9. Re: seems reasonable[ Go to top ]

    remove customer from cache because it's now stale in cache. When someone other or you load again same customer there is no stale customer object in cache and you get fresh one from database
    The "fresh one from database" is the same (updated) object that already is in the cache.
  10. Re: update()[ Go to top ]

    public void update(Customer customer) {
    customerDao.update(customer);
    Serializable key = keyGenerator.generateKey(customer.getId());
    NamedCache cache = getCache();
    cache.remove(key);
    }

    Why is 'customer' removed from the cache after update?
    I think the whole idea is that you never have to do this again. Everything is handled in the interceptors. I have a question on updates though: In the MethodMapCachingInterceptor, etc. the entire cache is flushed. Why? Why can't we have an interceptor in the framework (of course I can write one) that removes or updates one entry only? I work for a company that purchased Coherence but does not use Hibernate, so I am using the Caching Module which I found very useful and eye-opening. Yet, I think if we used Hibernate, the Caching module would not be necessary and the effort would be spent (I do not know how much) on Coherence-Hibernate integration. Am I right?
  11. Re: update()[ Go to top ]

    In the "old-way" example, the cache key is generated from a hash of the customer-id, so the update method can flush the stale entry that would otherwise be read by the load method. In the new way example by Alex Ruiz with the AOP style caching, the cache key is generated by a hash of the "intercepted method" and the parameter. In this case, the load method will read the cache with key = hash of load(String customerId) and the update method will flush the entry with key = hash of update(Customer cust). So how does it work? Janos, I guess that may be the answer to your question "In the MethodMapCachingInterceptor, etc. the entire cache is flushed. Why? Why can't we have an interceptor in the framework (of course I can write one) that removes or updates one entry only? " With the hashkey generator, there is simply no way to correlate any particular entries.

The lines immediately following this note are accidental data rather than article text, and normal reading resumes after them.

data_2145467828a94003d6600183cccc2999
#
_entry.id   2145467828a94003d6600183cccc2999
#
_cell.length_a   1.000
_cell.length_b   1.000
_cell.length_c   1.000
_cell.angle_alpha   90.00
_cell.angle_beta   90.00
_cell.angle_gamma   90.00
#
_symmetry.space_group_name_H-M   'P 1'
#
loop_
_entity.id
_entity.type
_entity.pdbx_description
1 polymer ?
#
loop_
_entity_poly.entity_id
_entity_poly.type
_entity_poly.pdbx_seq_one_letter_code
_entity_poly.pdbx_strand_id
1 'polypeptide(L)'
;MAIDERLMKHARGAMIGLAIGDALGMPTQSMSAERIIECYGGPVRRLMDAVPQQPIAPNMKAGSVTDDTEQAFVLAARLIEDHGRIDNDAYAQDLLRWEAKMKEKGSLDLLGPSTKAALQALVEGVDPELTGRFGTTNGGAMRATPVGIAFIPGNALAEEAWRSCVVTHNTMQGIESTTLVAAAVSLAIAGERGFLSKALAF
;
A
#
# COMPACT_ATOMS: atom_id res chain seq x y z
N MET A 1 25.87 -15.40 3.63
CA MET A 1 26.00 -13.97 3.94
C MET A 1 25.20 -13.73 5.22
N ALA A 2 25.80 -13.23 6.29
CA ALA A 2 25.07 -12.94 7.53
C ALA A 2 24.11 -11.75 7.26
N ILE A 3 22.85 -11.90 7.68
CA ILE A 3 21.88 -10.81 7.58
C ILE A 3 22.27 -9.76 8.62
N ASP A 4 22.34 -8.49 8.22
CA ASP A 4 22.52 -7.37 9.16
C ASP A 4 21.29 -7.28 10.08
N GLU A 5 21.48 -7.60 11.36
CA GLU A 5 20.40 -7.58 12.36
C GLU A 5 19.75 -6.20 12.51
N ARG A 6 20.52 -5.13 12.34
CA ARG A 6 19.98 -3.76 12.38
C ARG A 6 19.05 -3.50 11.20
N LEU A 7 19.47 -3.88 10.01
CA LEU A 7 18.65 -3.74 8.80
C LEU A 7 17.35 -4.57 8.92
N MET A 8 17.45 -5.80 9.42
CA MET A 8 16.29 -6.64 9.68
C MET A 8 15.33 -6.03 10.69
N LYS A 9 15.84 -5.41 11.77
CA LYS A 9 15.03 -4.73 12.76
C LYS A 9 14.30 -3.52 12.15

12. Certainly a good article to read. However, I think the declarative caching approach may apply more to entity caching. This is becuase the coarse-grained approach that the method-level interpception entails (e.g., in the article example of "load" and "update" where you have more clear cut of synchornization). But if it is used mostly in the entity bean case, then typical ORM library like Hibernate already handles the caching behind the scene. All a user needs to do is to declare the entity to be "cacheable" or not. Besides, issues like cache invalidation also needs to be taken into consideration when it is distributed. If the bean to be cached is of stateful nature, then I am not sure method-level caching declaration will be that concise either. For one, stateful bean usually has more fine-grained nature, e.g., pojo.getName and setName(). In addition, if there are persistency or replication involved, then you probably want to do it judiciously. For this, cache framework like PojoCache (PojoCache, a component of JBoss Cache) that actually handles distributed caching transparently can work pretty well. Cheers, -Ben Wang Lead PojoCache JBoss, Inc.
  13. Clustering with JCache[ Go to top ]

    With Essence you could cluster this object with the following code. Note: load and update could be dropped unless needed. // keep it simple! public class CustomerManager { private final Map customers; public CustomerManager(Map customers) { this.customers = customers; } public Customer load(long customerId) { return customers.get(customerId); } public void update(Customer customer) { customers.put(customer.getId(), customer); } } In the configuration you need a one line entry for the CustomerManager, the "customers" Cache and one for each host in the cluster. (four more lines) BTW: a JCache extends a Map so you should be able to this with any product which supports JCache and Java 5.
  14. I am one of the authors of a new project intended to provide Ehcache integration for Spring 3 projects via annotations:

    http://code.google.com/p/ehcache-spring-annotations/

    The library provides two method-level annotations in the spirit of Spring’s @Transactional:

    @Cacheable
    @TriggersRemove

    When appropriately configured in your Spring application, this project will create caching aspects at runtime around your @Cacheable annotated methods.

    Usage documentation can be found on the project wiki:

    http://code.google.com/p/ehcache-spring-annotations/wiki/UsingCacheAnnotations
    http://code.google.com/p/ehcache-spring-annotations/wiki/UsingTriggersRemove